Bishop meets with Jewish and Muslim leaders

Bishop meets with Jewish and Muslim leaders

jewish-webHolocaust survivor Charles Middleberg speaks to Bishop Dennis Sullivan in the Goodwin Holocaust Museum and Education Center at the Katz Jewish Community Center in Cherry Hill on Nov. 21.

Photo by Alan M. Dumoff, more photos ccdphotolibrary.smugmug.com

CHERRY HILL – A week before Thanksgiving, Bishop Dennis Sullivan for the first time met with Jewish and Muslim leaders of South Jersey, re-affirming the Diocese of Camden’s commitment to work in dialogue with non-Christians.
On Nov. 21, Bishop Sullivan first met with local Jewish leaders at the Katz Jewish Community Center in Cherry Hill. After touring the facility, he sat with the leadership of the Jewish Federation and was briefed on the work of the Catholic-Jewish Commission of Southern New Jersey, and the Formal Agreement of Understanding between the two communities.
“We’re pleased to welcome Bishop Sullivan,” said Alan Respler, co-founder of the Jewish Community Relations Council. “His visit is another step in the ongoing journey of developing relations between the two communities.”
Bishop Sullivan recalled how, when he was a pastor at St. Teresa’s Church in New York on Manhattan’s Lower East Side, he leaned on the nearby Educational Alliance, a Jewish social services agency, after a ceiling collapse damaged his church.
For six months, and during the Christmas season, the Educational Alliance allowed the St. Teresa community to use their facility for services. “I am indebted to them,” Bishop Sullivan said.
The Camden leader also met Charles Middleberg, a Holocaust survivor whose parents were taken from him by the German army during World War II.
Taken in by a Catholic family, and aided by them and a Catholic priest, Middleberg temporarily converted to Catholicism and has never forgotten their kindness. “I am thrilled, tremendously” to meet Bishop Sullivan, Middleberg said.

muslim-webLeft photo: Bishop Sullivan and Father Joseph Wallace, coordinator of Ecumenical and Inter-religious Affairs, stand with members of the Catholic-Muslim Commission of Southern New Jersey, at the Muslim American Community Association Mosque in Voorhees.After his visit with the Jewish community, Bishop Sullivan met with representatives of the local Muslim community at the Muslim American Community Association Mosque in Voorhees, where the Catholic-Muslim Commission of Southern New Jersey formalized their Agreement of Understanding.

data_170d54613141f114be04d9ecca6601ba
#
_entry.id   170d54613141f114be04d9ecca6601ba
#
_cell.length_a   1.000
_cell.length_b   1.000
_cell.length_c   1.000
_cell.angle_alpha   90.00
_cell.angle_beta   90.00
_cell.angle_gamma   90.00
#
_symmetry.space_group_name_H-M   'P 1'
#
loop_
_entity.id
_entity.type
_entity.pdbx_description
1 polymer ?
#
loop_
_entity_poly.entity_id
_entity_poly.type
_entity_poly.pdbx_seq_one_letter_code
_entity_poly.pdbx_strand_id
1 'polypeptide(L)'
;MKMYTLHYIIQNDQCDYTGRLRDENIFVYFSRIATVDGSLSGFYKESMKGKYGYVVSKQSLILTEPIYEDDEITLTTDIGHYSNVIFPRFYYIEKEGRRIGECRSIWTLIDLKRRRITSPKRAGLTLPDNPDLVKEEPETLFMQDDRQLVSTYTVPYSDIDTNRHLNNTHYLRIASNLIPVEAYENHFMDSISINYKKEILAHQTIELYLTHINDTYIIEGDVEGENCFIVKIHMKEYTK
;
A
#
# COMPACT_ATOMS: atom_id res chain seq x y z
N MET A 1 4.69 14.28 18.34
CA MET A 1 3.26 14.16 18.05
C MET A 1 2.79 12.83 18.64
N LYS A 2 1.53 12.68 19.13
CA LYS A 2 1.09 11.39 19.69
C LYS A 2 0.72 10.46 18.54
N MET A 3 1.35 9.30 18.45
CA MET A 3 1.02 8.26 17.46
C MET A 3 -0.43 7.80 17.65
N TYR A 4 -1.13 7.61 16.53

Photo by Asim Shafi

 

Referencing the 1965 Vatican II Document Nostra Aetate (“In Our Age”), Bishop Sullivan said, “Catholics and Muslims here in South Jersey recognize our common history of faith rooted in the faith of Abraham.”
He asked God to “continue to inspire in us mutual respect, understanding and love,” so that the two communities can “fulfill God’s desire that Christians and Muslims should live in peace with one another and live the example of our common values for the benefit of all here in Southern New Jersey.”
“We must be people of dialogue, one that binds us in a positive acceptance, interaction and cooperation,” he said.
Nostra Aetate said the Catholic Church rejects nothing that is true and holy in non-Christian religions, called for an end to anti-Semitism and said any discrimination based on race, color, religion or condition of life is foreign to the mind of Christ.
Bishop Sullivan, accompanied by Father Joseph Wallace, coordinator of Ecumenical and Inter-religious Affairs for the Diocese of Camden, presented both the Jewish and Muslim communities with two gifts, one being a framed copy of the Prayer of St. Francis, and the other a medallion from Bishop Sullivan’s February installation, emblazoned with his coat of arms.
In turn, the Jewish community presented the bishop with a tzedakah box, a symbol of Jewish charity, and the Muslim community presented him with a framed copy of a passage from the Koran, which tells how Allah announced to Mary that she would carry the prophet Jesus.

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